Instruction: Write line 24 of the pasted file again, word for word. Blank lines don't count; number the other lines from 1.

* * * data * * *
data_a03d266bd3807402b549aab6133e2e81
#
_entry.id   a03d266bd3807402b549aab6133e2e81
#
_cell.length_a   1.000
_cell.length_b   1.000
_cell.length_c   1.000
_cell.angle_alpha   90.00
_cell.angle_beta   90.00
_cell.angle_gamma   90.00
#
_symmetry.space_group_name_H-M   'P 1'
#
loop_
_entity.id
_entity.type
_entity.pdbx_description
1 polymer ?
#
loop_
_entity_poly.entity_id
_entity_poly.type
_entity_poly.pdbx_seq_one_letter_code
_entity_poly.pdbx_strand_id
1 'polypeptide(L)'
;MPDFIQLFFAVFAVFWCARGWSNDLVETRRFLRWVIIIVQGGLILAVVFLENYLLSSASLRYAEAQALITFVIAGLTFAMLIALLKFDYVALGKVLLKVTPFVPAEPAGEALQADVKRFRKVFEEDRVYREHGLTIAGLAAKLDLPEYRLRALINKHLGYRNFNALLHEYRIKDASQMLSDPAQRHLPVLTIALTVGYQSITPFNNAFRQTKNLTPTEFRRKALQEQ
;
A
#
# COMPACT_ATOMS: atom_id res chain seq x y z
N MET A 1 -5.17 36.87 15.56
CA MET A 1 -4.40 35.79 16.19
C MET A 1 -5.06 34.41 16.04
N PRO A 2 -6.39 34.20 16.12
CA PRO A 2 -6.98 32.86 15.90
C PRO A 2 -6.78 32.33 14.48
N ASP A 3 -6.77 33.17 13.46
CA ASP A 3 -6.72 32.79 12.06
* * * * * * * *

_entity_poly.pdbx_strand_id